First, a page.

Lingering in the heavy air are less than pleasant odours as well. The manure from carriage mules mingles with the swampy smells of brackish water that seeps up through the soil, a constant reminder of where our Crescent Lady was borne. Sewage and trash odours mingle with the florals and foods, making a blend that you won’t quite find anywhere else.
The sounds of New Orleans are the sounds of life. Cajun Zydeco music, Jazz, Blues, and every other blend of music can be heard blaring from the bars on Bourbon or the various venues throughout the city. Street performers sing, dance, play guitar, trombone, sax or even the water glasses. The sounds of street cars on canal, zinging and ringing their way down the line. Horns blaring as taxi cabs like anywhere else in the world jockey for place in front of any place that might produce a paying fare. The clopping of hooves as the carriages give narrated tours of the Quarter. The second line bands that play occasionally, giving tourists a taste of what might be experienced during a Jazz Funeral can be heard especially around Mardi Gras. Tap dancing youths on street corners vie for coins across from acrobats performing on Decatur in front and across from Jackson Square.
The sounds of the river, the French Market, the city as she lives and breathes– all allow me to get lost in my imagination. As I wander through her streets I can imagine what life must have been here 50 years ago, 100 years ago or even nearly 200 years ago. Occasionally a ghost story will catch the ear as you pass by a tour group on a Haunted New Orleans Tour. The active imagination can even make you see ghosts, like a gentleman seated in the back of Muriel’s Bistro, or The count as he oversees the running of Arnaud’s from beyond the grave.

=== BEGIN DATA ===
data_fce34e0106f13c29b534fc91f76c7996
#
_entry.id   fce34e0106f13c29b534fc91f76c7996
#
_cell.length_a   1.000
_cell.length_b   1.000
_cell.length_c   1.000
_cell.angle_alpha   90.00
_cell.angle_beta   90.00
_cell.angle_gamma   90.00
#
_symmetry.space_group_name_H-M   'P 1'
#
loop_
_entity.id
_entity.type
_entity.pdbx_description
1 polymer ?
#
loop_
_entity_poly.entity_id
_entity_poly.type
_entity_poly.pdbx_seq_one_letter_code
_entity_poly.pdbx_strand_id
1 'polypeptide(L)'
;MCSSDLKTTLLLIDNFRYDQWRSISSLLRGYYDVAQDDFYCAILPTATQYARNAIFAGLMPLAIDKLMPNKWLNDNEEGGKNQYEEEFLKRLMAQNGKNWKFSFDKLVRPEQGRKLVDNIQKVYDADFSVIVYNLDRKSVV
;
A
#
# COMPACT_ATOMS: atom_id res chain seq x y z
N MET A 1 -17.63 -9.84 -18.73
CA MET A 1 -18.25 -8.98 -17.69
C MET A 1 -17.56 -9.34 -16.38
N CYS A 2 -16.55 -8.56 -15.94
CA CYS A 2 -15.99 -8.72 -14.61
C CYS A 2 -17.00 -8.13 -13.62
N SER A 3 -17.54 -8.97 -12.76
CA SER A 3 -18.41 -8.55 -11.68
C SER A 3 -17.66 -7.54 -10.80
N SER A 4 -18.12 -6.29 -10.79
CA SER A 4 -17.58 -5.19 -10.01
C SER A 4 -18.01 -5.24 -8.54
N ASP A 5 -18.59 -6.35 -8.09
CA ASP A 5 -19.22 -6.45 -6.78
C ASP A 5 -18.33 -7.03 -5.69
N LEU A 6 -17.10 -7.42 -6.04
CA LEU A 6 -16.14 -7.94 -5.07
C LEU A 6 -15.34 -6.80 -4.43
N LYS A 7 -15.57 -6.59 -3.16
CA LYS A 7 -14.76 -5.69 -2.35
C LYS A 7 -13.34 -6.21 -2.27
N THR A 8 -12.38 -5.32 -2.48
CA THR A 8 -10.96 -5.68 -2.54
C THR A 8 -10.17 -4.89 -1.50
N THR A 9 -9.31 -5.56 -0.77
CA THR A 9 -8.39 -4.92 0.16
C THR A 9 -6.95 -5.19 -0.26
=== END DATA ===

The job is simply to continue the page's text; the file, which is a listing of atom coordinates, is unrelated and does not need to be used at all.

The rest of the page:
The tastes of New Orleans are unlike any other. Jambalaya, red beans and rice, spicey boiled crawfish or a thick cajun gumbo, all tantalise the taste buds, but are not for the weak of stomach. Cayenne Pepper is a staple here, as is coffee so strong it’ll stand up and salute you. Beignets so rich and thick with powdered sugar, dip them in your Cafe Au Lait at the Famous Cafe Du Monde, but careful because the pidgeons here like to join you right at your table too.
Enjoy the culinary delights of Ralph and Kacoo’s seafood restaurant, or for those with a tighter budget a Po’ Boy at Johnny’s Po Boy shop. Cafe Masperos on Decatur has huge burgers for under $6, and you can get a cup of Gumbo at the Gumbo Shoppe to snack on in the middle of the day. There are so many wonderful eats that one will never have to worry about losing weight in this town. Hefty appetites are very welcome. I fell in love with the food the first time I ate here. A heaping plate of boiled crawfish was my introductory meal. Corn and potatoes boiled in the same pot, spicey hot with an ice cold soda to wash it down. A messy meal, but one that has had me hooked ever since on the tastes of New Orleans.
There is so much I could write about this city, and I could find this little essay going on forever were I to go to all the things I love about this city. This gives you a peek, a smell, a taste and listen to what my Crescent Lady has to offer.